You’re from England but base your stories in California. Do you plan to author stories grounded in other locations? If so, where?

Accent-wise and constructively speaking, I guess you can say I’m from England. I wasn’t born there, though, and only spent about twelve years growing up there. I love California. It’s where I live with my husband, and I can’t see myself moving any time soon. I’m sure future works will be based in other countries and cities. But for the time being — and at least for the Love Languages series — they will be set in the fictional town of Anywhere (which is more of a prophetic setting rather than me trying to be all clever).

How do you research your stories? I know you base them on people you know, but it’s clear you did research as well.

I guess it’s two things. One, the stories and adventures from my life, and two, the tropes and structures from other published works in media. I’m a firm believer in trusting yourself as a writer. And also write what you want to write, as it gives you that extra edge.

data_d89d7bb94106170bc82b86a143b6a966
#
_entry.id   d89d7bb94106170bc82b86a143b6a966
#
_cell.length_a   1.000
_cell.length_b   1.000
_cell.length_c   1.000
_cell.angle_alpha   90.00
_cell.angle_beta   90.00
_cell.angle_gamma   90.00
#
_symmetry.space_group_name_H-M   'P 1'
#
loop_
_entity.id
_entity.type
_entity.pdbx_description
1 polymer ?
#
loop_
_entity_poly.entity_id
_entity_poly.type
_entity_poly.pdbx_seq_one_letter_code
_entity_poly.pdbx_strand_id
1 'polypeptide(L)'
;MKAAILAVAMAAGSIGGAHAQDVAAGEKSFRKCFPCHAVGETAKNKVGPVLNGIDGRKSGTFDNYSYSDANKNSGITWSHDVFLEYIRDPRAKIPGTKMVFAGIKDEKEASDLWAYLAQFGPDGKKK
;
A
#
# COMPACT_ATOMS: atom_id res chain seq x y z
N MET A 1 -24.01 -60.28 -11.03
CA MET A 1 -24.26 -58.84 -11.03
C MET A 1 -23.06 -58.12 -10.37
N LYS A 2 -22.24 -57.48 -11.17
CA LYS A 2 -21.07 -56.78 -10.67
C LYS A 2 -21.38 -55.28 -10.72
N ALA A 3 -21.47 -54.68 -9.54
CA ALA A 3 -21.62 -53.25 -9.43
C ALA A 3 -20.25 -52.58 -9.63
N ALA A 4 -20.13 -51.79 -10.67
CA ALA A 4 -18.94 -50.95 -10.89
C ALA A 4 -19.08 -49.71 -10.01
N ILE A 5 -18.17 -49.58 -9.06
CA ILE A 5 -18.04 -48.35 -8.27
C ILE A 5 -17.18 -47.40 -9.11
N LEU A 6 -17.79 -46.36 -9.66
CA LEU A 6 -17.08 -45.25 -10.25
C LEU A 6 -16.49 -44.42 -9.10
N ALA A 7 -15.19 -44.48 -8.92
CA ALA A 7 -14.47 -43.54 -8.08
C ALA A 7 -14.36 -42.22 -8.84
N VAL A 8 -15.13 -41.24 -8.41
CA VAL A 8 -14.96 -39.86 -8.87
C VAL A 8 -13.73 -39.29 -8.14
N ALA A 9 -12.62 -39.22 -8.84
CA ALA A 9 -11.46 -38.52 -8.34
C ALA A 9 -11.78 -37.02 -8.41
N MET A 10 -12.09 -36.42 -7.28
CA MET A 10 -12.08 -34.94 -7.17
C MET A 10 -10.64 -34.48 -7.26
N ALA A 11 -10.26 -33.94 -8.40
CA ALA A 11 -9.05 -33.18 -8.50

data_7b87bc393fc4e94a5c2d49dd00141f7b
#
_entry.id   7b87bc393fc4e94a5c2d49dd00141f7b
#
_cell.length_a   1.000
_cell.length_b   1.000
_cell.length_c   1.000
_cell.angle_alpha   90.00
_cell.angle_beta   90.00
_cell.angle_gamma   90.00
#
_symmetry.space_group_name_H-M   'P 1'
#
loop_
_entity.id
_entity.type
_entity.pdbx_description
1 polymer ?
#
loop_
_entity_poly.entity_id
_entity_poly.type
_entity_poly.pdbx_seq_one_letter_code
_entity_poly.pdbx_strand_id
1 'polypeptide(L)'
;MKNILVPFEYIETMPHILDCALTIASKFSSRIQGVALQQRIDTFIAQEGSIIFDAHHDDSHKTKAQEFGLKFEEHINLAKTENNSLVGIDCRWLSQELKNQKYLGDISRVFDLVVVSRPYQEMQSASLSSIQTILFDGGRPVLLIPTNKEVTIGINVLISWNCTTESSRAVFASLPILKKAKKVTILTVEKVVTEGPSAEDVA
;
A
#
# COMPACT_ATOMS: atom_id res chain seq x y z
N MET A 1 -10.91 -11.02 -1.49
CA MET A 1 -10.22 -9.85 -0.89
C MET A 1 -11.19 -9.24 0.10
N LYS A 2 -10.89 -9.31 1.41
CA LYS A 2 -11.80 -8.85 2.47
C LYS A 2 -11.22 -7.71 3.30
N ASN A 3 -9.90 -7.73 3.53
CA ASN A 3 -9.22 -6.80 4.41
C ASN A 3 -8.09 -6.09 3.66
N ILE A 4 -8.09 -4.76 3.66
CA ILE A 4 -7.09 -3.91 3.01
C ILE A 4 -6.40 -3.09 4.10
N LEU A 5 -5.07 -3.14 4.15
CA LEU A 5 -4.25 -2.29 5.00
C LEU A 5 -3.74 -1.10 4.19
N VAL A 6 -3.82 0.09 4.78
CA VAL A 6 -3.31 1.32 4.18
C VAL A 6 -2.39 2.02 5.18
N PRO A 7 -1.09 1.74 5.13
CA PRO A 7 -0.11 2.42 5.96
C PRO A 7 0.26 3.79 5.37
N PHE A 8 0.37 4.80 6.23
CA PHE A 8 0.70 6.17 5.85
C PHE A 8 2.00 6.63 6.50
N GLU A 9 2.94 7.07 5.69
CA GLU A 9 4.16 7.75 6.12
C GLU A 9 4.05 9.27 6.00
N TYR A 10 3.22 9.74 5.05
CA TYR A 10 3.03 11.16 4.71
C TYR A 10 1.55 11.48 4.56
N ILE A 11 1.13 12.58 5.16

What’s your writing routine? Do you have a dedicated office, or do you write at the kitchen table? Do you write longhand or type everything? Do you outline your stories or let the characters take you where they want to go?

So far, I write on my laptop. Sometimes it’s at home — if my husband is away. Other times, I might use the wifi at the coffee store, plug in my earphones, and type away. I’ve had a few people peer over and read what I’m writing at the coffee store. If you’re one of those people, please don’t do it. It’s very off-putting 😆. I always type everything, and as long as I have a decent starting point and end point, I’m usually good to go. I try not to outline every little thing because then I’ll feel as if I must stick to it, and if I think of something better, I won’t use it. I can’t do that to my readership — or myself.